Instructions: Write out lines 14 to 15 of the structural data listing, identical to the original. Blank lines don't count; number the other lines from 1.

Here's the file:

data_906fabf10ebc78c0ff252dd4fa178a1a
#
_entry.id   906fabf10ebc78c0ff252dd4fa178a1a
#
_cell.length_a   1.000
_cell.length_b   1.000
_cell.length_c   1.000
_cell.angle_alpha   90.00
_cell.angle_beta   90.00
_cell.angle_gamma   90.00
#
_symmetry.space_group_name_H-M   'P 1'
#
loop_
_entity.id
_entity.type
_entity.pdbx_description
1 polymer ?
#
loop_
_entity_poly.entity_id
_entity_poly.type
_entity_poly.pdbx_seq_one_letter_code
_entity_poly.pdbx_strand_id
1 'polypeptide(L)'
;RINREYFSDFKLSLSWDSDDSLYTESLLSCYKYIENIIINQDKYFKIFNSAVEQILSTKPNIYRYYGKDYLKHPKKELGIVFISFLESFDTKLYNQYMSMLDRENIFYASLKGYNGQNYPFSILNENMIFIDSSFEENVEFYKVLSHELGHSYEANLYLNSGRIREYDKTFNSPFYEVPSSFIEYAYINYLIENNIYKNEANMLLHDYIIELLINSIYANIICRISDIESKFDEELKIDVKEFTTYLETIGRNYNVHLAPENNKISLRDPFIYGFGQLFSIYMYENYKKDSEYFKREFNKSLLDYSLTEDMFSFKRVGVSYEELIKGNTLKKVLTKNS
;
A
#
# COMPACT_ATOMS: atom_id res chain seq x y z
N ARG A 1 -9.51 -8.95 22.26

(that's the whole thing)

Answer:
loop_
_entity.id